18.2 Components, which are new and where no experience exists in the country, need to be prepared in detail by the local institutions concerned. The project preparation document should include development and conceptualization activities of such components. A short-cut Preparation/Appraisal approach should be discouraged in such cases.

18.3 Components of different projects, which are intended to be for the same or similar target groups, should be evaluated before preparation to see if they can be integrated for multi-purpose use. This might entail minor modifications of the existing components and the proposed new ones.

18.4 The Project Implementation Unit should be required to have a liaison officer to look into the nature of the project components and ensure that new demands and requirements are feasible within the limits of the project and can be integrated into the project (i.e., requirements management).

18.5 Just as there is a chapter on management procedures and standards to implement the physical aspects of a project, an effort should be made to outline working procedures and standards to implement ‘softer’ aspects.

18.6 It would be desirable to make realistic estimates of the PIU's workload and its capacities when several projects are being implemented at the same time.

18.7 An information system should be developed capable of generating data indicating the changing needs of the project and help in monitoring the implementation.

18.8 Frequent changes and rotations in staff is a major problem that severely undermines the efficiency of the system. The Government should attempt to retain staff in post for a minimum of two years.

19. Public Electricity and Water Corporation Project; Sudan; Date: 1990/09/19; No.: 9014

19.1 During project preparation, implementation problems (e.g., transportation) should have been identified and adequate provision made to deal with them.

19.2 Ensure that detailed descriptions of all project components and/or sub-components are discussed with the donors and their sources of financing clearly identified.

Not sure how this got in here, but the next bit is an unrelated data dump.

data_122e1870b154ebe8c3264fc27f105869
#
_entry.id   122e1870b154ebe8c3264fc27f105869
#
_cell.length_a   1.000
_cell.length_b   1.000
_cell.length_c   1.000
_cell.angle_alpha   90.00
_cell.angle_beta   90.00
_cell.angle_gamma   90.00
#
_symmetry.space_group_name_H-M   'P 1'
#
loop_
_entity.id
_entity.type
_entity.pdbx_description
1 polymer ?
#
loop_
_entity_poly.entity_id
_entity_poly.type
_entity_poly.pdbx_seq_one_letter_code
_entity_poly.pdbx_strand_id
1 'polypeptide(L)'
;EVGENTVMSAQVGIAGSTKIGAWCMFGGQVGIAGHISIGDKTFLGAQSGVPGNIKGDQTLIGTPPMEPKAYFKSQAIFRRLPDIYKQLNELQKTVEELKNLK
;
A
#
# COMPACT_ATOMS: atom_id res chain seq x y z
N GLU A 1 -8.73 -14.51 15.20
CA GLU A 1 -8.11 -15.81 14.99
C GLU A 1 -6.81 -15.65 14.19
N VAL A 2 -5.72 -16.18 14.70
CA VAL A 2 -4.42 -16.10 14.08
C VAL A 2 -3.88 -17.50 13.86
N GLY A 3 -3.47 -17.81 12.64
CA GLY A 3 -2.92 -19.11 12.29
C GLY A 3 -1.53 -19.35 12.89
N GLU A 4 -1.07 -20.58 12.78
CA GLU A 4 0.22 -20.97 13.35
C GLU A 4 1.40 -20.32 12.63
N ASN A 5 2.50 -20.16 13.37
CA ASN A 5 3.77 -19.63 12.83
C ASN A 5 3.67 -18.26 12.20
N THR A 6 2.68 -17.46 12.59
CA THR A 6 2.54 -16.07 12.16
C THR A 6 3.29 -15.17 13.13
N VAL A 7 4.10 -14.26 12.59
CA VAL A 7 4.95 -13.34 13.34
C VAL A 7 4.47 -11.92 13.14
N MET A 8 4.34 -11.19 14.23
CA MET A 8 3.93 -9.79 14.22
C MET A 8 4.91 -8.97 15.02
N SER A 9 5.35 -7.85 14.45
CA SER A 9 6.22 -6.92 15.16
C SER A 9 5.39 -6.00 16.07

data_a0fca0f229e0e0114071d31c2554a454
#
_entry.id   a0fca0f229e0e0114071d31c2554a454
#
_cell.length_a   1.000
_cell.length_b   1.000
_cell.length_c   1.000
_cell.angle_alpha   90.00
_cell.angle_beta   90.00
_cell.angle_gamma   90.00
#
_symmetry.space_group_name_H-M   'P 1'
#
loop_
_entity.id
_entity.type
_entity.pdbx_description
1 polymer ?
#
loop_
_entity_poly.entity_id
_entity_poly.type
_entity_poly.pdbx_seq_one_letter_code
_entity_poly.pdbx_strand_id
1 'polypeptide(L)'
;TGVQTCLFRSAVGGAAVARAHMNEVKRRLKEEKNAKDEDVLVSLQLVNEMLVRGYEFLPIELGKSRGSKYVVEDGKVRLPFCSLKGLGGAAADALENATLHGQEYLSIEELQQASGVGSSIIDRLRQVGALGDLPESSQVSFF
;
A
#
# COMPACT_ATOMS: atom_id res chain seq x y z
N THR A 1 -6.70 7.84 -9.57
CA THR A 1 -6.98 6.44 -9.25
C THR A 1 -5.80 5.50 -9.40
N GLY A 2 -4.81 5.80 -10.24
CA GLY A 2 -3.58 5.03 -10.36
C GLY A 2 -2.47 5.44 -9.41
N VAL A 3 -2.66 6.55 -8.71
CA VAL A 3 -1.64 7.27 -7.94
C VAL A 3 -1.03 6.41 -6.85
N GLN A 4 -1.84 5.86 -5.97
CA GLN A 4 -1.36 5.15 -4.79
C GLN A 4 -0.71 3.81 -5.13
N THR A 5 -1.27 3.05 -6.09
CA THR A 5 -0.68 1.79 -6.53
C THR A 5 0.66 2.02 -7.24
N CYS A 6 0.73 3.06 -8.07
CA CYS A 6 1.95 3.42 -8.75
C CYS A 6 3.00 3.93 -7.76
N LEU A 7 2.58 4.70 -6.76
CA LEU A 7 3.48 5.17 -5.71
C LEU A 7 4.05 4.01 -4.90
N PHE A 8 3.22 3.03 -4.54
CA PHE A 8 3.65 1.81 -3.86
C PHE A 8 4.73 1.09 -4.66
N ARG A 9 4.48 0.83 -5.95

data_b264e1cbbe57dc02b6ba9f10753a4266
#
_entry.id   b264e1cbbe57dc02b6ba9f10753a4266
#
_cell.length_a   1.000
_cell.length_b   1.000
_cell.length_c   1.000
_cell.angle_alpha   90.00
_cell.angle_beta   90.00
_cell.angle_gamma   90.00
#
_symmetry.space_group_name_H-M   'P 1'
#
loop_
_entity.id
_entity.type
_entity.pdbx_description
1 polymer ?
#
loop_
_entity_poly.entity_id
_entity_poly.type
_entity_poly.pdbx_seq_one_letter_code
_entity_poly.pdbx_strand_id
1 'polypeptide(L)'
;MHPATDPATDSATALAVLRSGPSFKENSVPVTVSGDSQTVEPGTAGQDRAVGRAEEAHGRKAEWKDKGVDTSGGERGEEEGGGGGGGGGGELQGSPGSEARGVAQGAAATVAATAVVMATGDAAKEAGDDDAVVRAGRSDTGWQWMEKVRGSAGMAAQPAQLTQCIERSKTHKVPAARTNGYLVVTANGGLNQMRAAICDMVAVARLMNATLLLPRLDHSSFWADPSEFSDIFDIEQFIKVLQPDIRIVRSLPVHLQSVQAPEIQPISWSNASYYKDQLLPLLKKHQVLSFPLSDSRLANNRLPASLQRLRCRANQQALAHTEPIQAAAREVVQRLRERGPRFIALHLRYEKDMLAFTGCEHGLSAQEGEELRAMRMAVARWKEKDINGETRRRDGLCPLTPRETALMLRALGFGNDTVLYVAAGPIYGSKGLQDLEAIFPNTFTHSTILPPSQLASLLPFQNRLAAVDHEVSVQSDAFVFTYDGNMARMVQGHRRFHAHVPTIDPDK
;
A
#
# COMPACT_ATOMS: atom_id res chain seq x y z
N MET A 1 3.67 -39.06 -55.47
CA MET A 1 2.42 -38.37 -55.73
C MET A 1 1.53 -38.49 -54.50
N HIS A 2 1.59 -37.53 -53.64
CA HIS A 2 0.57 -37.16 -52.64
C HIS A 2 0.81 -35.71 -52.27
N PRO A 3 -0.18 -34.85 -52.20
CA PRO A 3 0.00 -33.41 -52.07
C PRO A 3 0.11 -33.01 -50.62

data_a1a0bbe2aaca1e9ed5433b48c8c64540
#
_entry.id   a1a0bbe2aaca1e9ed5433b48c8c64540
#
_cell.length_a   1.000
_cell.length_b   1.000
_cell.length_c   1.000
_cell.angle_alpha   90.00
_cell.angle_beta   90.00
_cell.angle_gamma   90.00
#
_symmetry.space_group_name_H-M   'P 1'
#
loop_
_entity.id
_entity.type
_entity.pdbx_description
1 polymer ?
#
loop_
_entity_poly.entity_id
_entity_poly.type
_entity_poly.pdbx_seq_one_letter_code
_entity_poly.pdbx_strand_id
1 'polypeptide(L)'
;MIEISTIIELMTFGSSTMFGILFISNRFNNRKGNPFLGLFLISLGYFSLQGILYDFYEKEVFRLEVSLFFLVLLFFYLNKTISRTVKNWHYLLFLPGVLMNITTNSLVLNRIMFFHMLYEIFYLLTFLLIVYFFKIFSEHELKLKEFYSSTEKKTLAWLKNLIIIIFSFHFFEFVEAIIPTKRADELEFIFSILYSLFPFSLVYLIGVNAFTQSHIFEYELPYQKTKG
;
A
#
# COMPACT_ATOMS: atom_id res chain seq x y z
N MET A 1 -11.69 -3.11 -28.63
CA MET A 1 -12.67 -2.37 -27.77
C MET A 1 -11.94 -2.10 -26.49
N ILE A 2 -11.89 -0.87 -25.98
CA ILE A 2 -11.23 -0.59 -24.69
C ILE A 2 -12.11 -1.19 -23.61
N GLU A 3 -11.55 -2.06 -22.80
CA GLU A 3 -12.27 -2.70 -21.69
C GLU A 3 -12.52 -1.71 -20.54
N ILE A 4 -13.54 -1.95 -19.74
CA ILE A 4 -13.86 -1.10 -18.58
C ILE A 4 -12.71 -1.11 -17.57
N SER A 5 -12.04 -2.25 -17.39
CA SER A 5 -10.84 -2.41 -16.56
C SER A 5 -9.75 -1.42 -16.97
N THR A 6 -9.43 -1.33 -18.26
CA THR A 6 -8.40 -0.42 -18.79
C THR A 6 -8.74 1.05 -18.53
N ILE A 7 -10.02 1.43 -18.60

19.3 IDA should also have pursued more actively efforts to link improved financial and managerial performance so as to be able to retain talented staff.

19.4 In the design of the project, sufficient emphasis was not placed and resources allocated for institution building activities; and

19.5 Future projects should endeavour to implement more effective management and other operating systems.

20. Fourth Power Project; Sudan; Date: 1994/12/06; No.: 13767

20.1 The Project has shown that sustained institutional and financial improvements are difficult to obtain without major changes in the way the power sub-sector is operated.

20.2 The project should have addressed National Electricity Corporation's institutional weaknesses in a more comprehensive manner, including increased autonomy.

20.3 Future lending to the Sudan power sub-sector should be contingent on the Government agreeing to major power sub-sector reforms including the commercialization of NEC and the encouragement of private sector participation in the financing and management of power facilities, as discussed in the Bank's Power Sub-Sector Policy Paper, approved by the Board in October 1992

B. World Bank Lessons Learned: Implementation Completion Reports

As for PCR above, the following table contains details of the Implementation Completion Reports for all projects10 reported to have completed in 2010. Details include project title, location, and report number together with key lessons learned.11

21. Agricultural Research & Training Project (2nd Phase); Uganda; No.: ICR951

21.1 It is important to improve management capacity at all levels (particularly at the zonal and district levels), to deliver results through a jointly agreed results framework between key stakeholders (including private sector and farmers’ organizations).

21.2 It is difficult to ensure that two institutions charged with complementary tasks will coordinate activities in the absence of formalized incentive structures. If a Government chooses to use partner funds, it should always be ready to step in, in the event that such funding becomes unavailable.

22. Local Development Program Support Project; Chad; No.: ICR1686

22.1 Participatory approaches create expectations that can be difficult to meet. To the extent that projects based on participatory community-driven development (CDD) approaches succeed in mobilizing rural communities to articulate their development needs, they have a tendency to generate expectations that may be difficult to meet if the capacity of local communities to contribute co-financing is limited.

22.2 Capacity building is a long term process. A consistent message heard from many stakeholders was the importance of continuing the capacity building activities that were launched during the first phase of the project. Results frameworks and Monitoring and Evaluation (M&E) plans must be realistic given capacity constraints.